Doctors say amoebas in tap water turned woman's brain into 'bloody mush'

Doctors say amoebas in tap water turned woman's brain into 'bloody mush'

The contaminated water went up the woman's nose "toward [the] olfactory nerves in the upper part of her nasal cavity", The Seattle Times reported, which ultimately caused the infection which first appeared as a red sore on her nose.

The 69 year-old, who has not been named, was taken to the Swedish Medical Center near her home in Seattle after suffering a seizure this year. An initial CT scan revealed what doctors believed was a tumor.

The woman's brain infection went undiagnosed for so long because the type of amoeba she had was so uncommon and also moves very slowly, the Times stated.

"However, unfortunately it is possible for these organisms to get into tap water as well at times, and that's why I do always counsel my patients to use distilled water when rinsing". He removed it and sent a sample to a pathologist at Johns Hopkins for a second opinion.

When Dr Cobbs next operated on the woman, the growth had grown to the size of a baseball, and that too much of her brain tissue had been killed for medics to save her. But the woman's condition was deteriorating. The amoeba was discovered by CDC scientists in the brain of a dead mandrill baboon in 1986, and it was declared a new species of amoeba in 1993.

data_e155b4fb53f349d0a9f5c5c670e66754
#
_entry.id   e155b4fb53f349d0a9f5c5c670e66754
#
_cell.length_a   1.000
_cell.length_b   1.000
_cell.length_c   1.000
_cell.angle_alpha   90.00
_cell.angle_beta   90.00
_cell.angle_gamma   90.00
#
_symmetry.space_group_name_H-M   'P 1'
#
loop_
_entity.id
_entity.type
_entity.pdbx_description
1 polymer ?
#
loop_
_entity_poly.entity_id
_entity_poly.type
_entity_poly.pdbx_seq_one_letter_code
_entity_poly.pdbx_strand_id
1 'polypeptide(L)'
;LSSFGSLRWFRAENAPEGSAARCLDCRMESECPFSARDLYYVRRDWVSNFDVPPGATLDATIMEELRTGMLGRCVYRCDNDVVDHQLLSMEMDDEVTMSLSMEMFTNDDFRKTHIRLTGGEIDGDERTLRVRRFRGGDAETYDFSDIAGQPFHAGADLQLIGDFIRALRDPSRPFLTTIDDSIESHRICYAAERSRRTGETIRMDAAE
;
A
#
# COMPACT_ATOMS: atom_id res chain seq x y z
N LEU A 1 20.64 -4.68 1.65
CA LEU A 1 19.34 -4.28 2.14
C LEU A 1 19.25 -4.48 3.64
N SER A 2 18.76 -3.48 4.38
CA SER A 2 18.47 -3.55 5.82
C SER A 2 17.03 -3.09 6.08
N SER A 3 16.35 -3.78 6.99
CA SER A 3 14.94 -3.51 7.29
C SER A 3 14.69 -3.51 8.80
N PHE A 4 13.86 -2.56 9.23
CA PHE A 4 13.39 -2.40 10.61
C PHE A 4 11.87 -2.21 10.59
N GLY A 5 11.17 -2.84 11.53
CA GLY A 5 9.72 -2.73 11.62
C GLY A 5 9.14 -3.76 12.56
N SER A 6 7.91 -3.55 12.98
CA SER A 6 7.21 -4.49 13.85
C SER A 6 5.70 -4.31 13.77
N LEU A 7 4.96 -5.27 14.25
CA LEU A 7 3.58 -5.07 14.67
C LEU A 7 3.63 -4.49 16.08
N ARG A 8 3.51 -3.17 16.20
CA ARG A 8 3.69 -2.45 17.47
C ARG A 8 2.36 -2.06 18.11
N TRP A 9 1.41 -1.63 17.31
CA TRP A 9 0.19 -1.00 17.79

As reported in the International Journal of Infectious Diseases, the story began when a Seattle-based woman visited the doctors with a nasty chronic sinus infection. "We didn't have any clue what was going on, but when we got the actual tissue we could see it was the amoeba". "There were these amoeba all over the place just eating brain cells".

According to the CDC, most brain infections from amoebas are associated with swimming in warm freshwater lakes and rivers.

Even though such infections are very rare, there were three similar USA cases from 2008 to 2017.

A person can not get infected from swallowing water contaminated with it, and it can not pass from person to person. "There's been about 200 cases worldwide", Dr. Cobbs said.

In 2011, Louisiana health officials warned residents not to use nonsterilized tap water in neti pots after the deaths of two people who were exposed to Naegleria fowleri while flushing their nasal passages.

A year ago the U.S. Food and Drug Administration also issued a warning that improper use of Neti pots and other nasal irrigation systems could lead to risky infections, including one with a brain-eating amoeba.

The case report notes that GAE is rare and the CDC described it as a "very rare disease that is usually fatal". Researchers believe that she contracted the amoeba while using the neti pot because she used filtered tap water rather than saline or sterile water, the latter of which is recommended.